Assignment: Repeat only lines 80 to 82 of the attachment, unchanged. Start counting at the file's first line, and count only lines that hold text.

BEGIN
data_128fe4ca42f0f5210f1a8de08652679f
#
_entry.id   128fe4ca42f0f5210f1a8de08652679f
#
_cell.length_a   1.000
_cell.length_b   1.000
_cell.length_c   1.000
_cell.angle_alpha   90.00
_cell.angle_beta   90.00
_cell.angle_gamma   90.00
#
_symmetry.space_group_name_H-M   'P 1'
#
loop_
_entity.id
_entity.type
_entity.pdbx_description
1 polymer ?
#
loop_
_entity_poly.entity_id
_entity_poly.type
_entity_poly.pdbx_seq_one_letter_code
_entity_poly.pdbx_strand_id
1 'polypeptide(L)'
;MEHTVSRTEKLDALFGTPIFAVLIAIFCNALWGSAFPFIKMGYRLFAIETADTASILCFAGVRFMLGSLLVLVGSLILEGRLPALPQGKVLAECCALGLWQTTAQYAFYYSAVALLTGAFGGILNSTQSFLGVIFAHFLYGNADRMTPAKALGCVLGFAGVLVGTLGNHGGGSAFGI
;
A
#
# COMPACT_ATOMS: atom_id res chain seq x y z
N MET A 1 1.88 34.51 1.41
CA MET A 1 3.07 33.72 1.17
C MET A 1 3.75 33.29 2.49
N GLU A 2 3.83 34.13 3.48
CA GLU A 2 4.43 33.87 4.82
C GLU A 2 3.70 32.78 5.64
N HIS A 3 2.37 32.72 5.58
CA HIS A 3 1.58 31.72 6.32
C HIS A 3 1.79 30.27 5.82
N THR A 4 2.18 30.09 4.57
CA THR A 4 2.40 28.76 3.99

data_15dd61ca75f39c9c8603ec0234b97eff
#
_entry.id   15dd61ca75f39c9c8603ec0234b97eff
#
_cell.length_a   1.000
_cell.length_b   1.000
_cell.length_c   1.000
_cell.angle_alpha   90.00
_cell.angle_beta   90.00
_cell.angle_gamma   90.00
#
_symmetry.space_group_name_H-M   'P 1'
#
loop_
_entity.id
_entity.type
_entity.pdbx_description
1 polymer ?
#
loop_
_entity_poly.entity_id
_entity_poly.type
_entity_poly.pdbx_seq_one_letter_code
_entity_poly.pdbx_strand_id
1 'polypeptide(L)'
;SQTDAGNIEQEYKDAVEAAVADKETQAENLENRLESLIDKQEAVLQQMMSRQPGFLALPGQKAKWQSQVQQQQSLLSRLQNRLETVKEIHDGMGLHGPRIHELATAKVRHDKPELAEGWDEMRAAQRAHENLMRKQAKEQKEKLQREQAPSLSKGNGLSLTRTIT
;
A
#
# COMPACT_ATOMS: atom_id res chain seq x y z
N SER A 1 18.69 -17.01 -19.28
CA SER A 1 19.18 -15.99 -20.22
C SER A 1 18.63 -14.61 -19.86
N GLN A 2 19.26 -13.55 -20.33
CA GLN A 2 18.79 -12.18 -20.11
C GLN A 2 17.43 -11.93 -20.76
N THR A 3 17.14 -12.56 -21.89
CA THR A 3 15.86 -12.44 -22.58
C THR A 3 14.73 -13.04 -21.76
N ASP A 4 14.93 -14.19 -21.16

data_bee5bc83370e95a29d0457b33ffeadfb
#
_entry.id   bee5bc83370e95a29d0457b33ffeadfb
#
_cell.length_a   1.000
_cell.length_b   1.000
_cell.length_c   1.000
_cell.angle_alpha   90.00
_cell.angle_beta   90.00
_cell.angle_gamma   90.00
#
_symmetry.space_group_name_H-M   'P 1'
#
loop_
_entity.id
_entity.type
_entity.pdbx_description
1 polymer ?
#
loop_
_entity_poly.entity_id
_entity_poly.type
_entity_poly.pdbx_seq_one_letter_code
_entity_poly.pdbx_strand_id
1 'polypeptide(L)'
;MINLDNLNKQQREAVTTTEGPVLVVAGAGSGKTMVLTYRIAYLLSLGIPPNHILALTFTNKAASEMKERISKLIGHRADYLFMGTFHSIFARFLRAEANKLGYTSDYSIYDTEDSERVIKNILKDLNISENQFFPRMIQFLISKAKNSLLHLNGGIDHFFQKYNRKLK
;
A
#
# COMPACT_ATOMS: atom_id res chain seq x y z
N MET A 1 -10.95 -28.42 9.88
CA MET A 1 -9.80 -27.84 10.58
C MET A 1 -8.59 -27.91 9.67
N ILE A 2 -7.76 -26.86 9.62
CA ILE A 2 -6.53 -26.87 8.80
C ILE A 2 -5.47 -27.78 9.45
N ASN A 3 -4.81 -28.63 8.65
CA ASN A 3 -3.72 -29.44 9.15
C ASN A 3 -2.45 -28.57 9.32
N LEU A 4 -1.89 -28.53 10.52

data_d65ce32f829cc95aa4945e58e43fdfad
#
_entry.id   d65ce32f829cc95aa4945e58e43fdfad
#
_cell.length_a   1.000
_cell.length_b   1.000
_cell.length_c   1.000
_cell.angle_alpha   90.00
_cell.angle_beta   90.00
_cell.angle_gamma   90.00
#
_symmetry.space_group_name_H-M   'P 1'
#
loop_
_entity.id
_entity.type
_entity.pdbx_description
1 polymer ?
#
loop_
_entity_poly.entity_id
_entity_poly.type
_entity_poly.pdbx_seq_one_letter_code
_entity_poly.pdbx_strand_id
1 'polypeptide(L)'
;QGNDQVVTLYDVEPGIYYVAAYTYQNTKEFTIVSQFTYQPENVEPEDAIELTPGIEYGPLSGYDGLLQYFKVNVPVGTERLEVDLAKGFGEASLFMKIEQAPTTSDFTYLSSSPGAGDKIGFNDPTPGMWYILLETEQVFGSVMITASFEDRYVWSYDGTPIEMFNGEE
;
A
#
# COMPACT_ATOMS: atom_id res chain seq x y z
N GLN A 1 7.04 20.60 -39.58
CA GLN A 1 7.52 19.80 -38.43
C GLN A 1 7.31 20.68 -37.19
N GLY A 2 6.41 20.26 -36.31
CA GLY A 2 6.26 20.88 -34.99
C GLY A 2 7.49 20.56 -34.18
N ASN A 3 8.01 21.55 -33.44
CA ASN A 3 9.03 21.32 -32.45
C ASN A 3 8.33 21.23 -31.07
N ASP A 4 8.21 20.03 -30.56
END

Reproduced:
C THR A 3 14.73 -13.04 -21.76
N ASP A 4 14.93 -14.19 -21.16

data_bee5bc83370e95a29d0457b33ffeadfb